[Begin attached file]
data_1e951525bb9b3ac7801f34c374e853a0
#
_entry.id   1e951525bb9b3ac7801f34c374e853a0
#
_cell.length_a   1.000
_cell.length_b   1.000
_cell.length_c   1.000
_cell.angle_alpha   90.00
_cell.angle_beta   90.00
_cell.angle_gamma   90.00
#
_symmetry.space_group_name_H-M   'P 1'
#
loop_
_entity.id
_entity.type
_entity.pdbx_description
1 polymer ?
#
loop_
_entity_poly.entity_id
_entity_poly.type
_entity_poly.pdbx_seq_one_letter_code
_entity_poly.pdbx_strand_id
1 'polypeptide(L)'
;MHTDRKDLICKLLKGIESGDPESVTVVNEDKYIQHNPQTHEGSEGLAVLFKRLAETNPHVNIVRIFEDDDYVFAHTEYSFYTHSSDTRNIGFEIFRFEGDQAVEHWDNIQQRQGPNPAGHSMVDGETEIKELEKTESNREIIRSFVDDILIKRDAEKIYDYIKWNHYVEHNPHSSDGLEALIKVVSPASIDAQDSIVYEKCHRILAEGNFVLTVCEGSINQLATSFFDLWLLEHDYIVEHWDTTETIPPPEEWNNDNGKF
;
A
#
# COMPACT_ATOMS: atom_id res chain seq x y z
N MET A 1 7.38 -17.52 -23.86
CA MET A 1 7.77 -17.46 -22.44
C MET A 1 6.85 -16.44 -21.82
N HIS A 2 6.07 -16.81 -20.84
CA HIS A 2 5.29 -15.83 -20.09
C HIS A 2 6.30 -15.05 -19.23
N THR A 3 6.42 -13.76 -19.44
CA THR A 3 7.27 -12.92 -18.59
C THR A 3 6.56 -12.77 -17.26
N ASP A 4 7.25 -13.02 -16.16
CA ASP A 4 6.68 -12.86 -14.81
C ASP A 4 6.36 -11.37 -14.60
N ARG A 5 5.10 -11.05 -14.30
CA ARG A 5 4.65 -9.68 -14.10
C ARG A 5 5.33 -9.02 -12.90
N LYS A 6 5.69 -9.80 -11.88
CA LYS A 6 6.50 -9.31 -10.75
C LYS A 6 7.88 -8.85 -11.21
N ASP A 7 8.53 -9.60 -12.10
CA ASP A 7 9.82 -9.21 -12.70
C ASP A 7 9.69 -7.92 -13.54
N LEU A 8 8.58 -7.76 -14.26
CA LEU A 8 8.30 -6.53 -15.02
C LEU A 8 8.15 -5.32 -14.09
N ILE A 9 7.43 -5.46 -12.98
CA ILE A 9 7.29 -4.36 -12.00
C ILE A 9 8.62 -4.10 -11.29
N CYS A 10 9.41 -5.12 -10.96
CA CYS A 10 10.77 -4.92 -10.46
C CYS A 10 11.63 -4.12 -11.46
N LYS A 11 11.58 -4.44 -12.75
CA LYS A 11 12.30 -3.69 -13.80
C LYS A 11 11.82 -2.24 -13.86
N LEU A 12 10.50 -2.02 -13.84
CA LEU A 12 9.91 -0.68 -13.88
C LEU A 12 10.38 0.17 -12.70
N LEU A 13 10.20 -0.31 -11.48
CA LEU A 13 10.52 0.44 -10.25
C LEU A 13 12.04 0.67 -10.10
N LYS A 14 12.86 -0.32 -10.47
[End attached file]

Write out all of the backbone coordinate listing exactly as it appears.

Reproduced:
data_1e951525bb9b3ac7801f34c374e853a0
#
_entry.id   1e951525bb9b3ac7801f34c374e853a0
#
_cell.length_a   1.000
_cell.length_b   1.000
_cell.length_c   1.000
_cell.angle_alpha   90.00
_cell.angle_beta   90.00
_cell.angle_gamma   90.00
#
_symmetry.space_group_name_H-M   'P 1'
#
loop_
_entity.id
_entity.type
_entity.pdbx_description
1 polymer ?
#
loop_
_entity_poly.entity_id
_entity_poly.type
_entity_poly.pdbx_seq_one_letter_code
_entity_poly.pdbx_strand_id
1 'polypeptide(L)'
;MHTDRKDLICKLLKGIESGDPESVTVVNEDKYIQHNPQTHEGSEGLAVLFKRLAETNPHVNIVRIFEDDDYVFAHTEYSFYTHSSDTRNIGFEIFRFEGDQAVEHWDNIQQRQGPNPAGHSMVDGETEIKELEKTESNREIIRSFVDDILIKRDAEKIYDYIKWNHYVEHNPHSSDGLEALIKVVSPASIDAQDSIVYEKCHRILAEGNFVLTVCEGSINQLATSFFDLWLLEHDYIVEHWDTTETIPPPEEWNNDNGKF
;
A
#
# COMPACT_ATOMS: atom_id res chain seq x y z
N MET A 1 7.38 -17.52 -23.86
CA MET A 1 7.77 -17.46 -22.44
C MET A 1 6.85 -16.44 -21.82
N HIS A 2 6.07 -16.81 -20.84
CA HIS A 2 5.29 -15.83 -20.09
C HIS A 2 6.30 -15.05 -19.23
N THR A 3 6.42 -13.76 -19.44
CA THR A 3 7.27 -12.92 -18.59
C THR A 3 6.56 -12.77 -17.26
N ASP A 4 7.25 -13.02 -16.16
CA ASP A 4 6.68 -12.86 -14.81
C ASP A 4 6.36 -11.37 -14.60
N ARG A 5 5.10 -11.05 -14.30
CA ARG A 5 4.65 -9.68 -14.10
C ARG A 5 5.33 -9.02 -12.90
N LYS A 6 5.69 -9.80 -11.88
CA LYS A 6 6.50 -9.31 -10.75
C LYS A 6 7.88 -8.85 -11.21
N ASP A 7 8.53 -9.60 -12.10
CA ASP A 7 9.82 -9.21 -12.70
C ASP A 7 9.69 -7.92 -13.54
N LEU A 8 8.58 -7.76 -14.26
CA LEU A 8 8.30 -6.53 -15.02
C LEU A 8 8.15 -5.32 -14.09
N ILE A 9 7.43 -5.46 -12.98
CA ILE A 9 7.29 -4.36 -12.00
C ILE A 9 8.62 -4.10 -11.29
N CYS A 10 9.41 -5.12 -10.96
CA CYS A 10 10.77 -4.92 -10.46
C CYS A 10 11.63 -4.12 -11.46
N LYS A 11 11.58 -4.44 -12.75
CA LYS A 11 12.30 -3.69 -13.80
C LYS A 11 11.82 -2.24 -13.86
N LEU A 12 10.50 -2.02 -13.84
CA LEU A 12 9.91 -0.68 -13.88
C LEU A 12 10.38 0.17 -12.70
N LEU A 13 10.20 -0.31 -11.48
CA LEU A 13 10.52 0.44 -10.25
C LEU A 13 12.04 0.67 -10.10
N LYS A 14 12.86 -0.32 -10.47